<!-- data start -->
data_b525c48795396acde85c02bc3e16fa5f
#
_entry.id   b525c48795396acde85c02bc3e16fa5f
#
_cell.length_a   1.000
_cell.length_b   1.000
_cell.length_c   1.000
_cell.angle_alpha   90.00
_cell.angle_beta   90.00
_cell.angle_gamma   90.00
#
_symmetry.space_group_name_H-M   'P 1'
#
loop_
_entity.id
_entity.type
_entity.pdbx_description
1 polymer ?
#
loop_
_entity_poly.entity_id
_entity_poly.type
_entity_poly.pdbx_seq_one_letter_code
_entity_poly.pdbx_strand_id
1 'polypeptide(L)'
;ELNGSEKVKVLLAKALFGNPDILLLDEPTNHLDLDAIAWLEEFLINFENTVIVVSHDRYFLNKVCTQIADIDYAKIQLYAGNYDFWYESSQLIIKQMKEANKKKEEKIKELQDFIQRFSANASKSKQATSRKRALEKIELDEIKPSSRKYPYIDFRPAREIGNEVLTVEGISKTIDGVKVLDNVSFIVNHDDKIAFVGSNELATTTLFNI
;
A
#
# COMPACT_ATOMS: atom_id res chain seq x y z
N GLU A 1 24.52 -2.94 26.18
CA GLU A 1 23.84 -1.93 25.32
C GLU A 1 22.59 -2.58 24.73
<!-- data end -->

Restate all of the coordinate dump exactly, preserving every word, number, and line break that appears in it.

data_b525c48795396acde85c02bc3e16fa5f
#
_entry.id   b525c48795396acde85c02bc3e16fa5f
#
_cell.length_a   1.000
_cell.length_b   1.000
_cell.length_c   1.000
_cell.angle_alpha   90.00
_cell.angle_beta   90.00
_cell.angle_gamma   90.00
#
_symmetry.space_group_name_H-M   'P 1'
#
loop_
_entity.id
_entity.type
_entity.pdbx_description
1 polymer ?
#
loop_
_entity_poly.entity_id
_entity_poly.type
_entity_poly.pdbx_seq_one_letter_code
_entity_poly.pdbx_strand_id
1 'polypeptide(L)'
;ELNGSEKVKVLLAKALFGNPDILLLDEPTNHLDLDAIAWLEEFLINFENTVIVVSHDRYFLNKVCTQIADIDYAKIQLYAGNYDFWYESSQLIIKQMKEANKKKEEKIKELQDFIQRFSANASKSKQATSRKRALEKIELDEIKPSSRKYPYIDFRPAREIGNEVLTVEGISKTIDGVKVLDNVSFIVNHDDKIAFVGSNELATTTLFNI
;
A
#
# COMPACT_ATOMS: atom_id res chain seq x y z
N GLU A 1 24.52 -2.94 26.18
CA GLU A 1 23.84 -1.93 25.32
C GLU A 1 22.59 -2.58 24.73